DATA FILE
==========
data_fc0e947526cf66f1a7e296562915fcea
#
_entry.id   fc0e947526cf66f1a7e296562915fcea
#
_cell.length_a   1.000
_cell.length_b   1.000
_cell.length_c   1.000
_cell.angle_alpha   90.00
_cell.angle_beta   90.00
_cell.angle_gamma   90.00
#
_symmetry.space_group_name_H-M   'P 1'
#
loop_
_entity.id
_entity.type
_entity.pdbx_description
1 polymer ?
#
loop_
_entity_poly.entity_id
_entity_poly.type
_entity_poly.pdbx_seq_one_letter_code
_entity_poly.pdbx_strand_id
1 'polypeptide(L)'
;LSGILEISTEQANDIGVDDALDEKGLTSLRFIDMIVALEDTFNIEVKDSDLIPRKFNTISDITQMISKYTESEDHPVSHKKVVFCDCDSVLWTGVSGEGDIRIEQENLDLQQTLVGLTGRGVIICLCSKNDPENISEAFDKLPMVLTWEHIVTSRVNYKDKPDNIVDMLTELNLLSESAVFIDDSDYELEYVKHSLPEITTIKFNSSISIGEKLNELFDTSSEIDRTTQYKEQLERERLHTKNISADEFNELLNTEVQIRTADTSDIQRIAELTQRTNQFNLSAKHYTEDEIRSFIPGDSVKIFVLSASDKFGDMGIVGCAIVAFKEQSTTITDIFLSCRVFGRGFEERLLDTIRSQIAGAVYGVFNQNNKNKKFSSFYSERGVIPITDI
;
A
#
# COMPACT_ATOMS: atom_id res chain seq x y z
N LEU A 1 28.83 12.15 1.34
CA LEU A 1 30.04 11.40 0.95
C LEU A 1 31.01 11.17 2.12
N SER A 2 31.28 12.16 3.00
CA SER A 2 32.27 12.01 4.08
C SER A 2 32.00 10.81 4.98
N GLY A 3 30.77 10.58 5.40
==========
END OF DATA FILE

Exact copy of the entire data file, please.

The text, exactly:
data_fc0e947526cf66f1a7e296562915fcea
#
_entry.id   fc0e947526cf66f1a7e296562915fcea
#
_cell.length_a   1.000
_cell.length_b   1.000
_cell.length_c   1.000
_cell.angle_alpha   90.00
_cell.angle_beta   90.00
_cell.angle_gamma   90.00
#
_symmetry.space_group_name_H-M   'P 1'
#
loop_
_entity.id
_entity.type
_entity.pdbx_description
1 polymer ?
#
loop_
_entity_poly.entity_id
_entity_poly.type
_entity_poly.pdbx_seq_one_letter_code
_entity_poly.pdbx_strand_id
1 'polypeptide(L)'
;LSGILEISTEQANDIGVDDALDEKGLTSLRFIDMIVALEDTFNIEVKDSDLIPRKFNTISDITQMISKYTESEDHPVSHKKVVFCDCDSVLWTGVSGEGDIRIEQENLDLQQTLVGLTGRGVIICLCSKNDPENISEAFDKLPMVLTWEHIVTSRVNYKDKPDNIVDMLTELNLLSESAVFIDDSDYELEYVKHSLPEITTIKFNSSISIGEKLNELFDTSSEIDRTTQYKEQLERERLHTKNISADEFNELLNTEVQIRTADTSDIQRIAELTQRTNQFNLSAKHYTEDEIRSFIPGDSVKIFVLSASDKFGDMGIVGCAIVAFKEQSTTITDIFLSCRVFGRGFEERLLDTIRSQIAGAVYGVFNQNNKNKKFSSFYSERGVIPITDI
;
A
#
# COMPACT_ATOMS: atom_id res chain seq x y z
N LEU A 1 28.83 12.15 1.34
CA LEU A 1 30.04 11.40 0.95
C LEU A 1 31.01 11.17 2.12
N SER A 2 31.28 12.16 3.00
CA SER A 2 32.27 12.01 4.08
C SER A 2 32.00 10.81 4.98
N GLY A 3 30.77 10.58 5.40